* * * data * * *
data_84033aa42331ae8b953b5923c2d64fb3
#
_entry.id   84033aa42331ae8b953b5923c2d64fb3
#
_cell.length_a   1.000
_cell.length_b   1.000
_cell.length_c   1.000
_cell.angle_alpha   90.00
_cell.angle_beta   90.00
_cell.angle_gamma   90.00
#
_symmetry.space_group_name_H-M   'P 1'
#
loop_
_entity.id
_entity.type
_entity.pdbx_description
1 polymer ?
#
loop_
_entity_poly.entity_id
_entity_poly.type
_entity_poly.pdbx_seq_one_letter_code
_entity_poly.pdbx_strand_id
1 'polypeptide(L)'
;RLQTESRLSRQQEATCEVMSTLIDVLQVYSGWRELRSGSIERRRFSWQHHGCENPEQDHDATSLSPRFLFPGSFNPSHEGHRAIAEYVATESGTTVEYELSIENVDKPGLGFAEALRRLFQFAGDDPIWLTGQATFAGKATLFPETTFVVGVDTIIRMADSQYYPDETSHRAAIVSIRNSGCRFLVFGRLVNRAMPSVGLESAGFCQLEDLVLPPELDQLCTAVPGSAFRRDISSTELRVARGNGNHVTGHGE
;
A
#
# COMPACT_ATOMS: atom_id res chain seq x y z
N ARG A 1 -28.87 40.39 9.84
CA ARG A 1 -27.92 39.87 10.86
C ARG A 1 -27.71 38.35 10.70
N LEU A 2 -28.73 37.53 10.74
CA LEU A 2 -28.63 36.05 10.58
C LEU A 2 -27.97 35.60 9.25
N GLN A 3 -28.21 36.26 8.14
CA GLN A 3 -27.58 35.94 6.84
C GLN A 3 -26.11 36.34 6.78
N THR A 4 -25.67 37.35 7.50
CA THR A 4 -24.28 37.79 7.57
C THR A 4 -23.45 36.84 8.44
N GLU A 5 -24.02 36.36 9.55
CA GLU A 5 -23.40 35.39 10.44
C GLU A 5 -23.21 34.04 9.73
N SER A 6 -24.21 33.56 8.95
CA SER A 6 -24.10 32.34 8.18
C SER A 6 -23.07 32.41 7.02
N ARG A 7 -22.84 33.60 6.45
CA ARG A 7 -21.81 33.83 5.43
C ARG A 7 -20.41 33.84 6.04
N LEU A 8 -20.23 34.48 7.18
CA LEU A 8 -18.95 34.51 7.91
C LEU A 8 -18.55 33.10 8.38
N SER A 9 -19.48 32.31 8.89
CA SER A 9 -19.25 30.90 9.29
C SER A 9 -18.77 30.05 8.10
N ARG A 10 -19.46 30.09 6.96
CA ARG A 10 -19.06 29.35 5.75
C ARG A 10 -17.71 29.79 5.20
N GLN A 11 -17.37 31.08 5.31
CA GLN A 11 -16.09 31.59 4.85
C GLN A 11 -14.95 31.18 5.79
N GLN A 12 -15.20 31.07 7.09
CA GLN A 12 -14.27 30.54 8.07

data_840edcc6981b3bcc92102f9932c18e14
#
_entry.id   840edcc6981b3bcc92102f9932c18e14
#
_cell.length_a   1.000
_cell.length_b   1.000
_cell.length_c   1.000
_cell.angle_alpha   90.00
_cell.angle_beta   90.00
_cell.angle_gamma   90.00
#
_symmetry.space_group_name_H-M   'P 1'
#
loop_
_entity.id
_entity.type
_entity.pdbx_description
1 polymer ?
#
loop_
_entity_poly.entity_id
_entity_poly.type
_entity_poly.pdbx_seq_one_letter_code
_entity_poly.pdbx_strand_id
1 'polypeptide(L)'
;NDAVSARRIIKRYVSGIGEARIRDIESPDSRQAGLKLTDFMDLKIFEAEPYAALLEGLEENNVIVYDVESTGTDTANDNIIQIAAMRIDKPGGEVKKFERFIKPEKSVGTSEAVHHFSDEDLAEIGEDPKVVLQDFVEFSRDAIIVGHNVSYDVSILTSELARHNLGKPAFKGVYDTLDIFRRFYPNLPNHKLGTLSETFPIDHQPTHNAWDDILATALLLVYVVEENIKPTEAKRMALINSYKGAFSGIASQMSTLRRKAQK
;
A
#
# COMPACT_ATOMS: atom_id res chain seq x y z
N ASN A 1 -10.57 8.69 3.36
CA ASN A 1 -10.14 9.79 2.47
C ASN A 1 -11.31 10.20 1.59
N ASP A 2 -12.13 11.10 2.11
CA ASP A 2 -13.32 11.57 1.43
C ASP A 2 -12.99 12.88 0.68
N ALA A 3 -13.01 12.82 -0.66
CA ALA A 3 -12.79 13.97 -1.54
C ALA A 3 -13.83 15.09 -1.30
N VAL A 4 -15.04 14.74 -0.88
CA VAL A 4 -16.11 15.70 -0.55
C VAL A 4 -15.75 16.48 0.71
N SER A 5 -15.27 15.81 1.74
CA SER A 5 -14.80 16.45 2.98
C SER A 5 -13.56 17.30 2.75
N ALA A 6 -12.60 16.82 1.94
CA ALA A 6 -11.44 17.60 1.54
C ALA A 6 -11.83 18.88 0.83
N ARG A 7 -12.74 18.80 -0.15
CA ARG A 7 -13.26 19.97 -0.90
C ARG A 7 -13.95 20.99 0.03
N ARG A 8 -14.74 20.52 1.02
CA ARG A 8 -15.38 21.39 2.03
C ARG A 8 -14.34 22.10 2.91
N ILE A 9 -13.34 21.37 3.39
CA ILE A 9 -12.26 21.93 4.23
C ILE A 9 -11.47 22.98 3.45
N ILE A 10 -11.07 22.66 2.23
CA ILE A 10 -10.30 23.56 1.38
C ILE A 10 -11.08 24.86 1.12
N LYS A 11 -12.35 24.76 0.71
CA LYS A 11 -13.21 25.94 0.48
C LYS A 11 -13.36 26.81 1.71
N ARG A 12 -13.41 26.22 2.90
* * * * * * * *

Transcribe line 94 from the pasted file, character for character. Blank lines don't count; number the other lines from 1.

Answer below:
#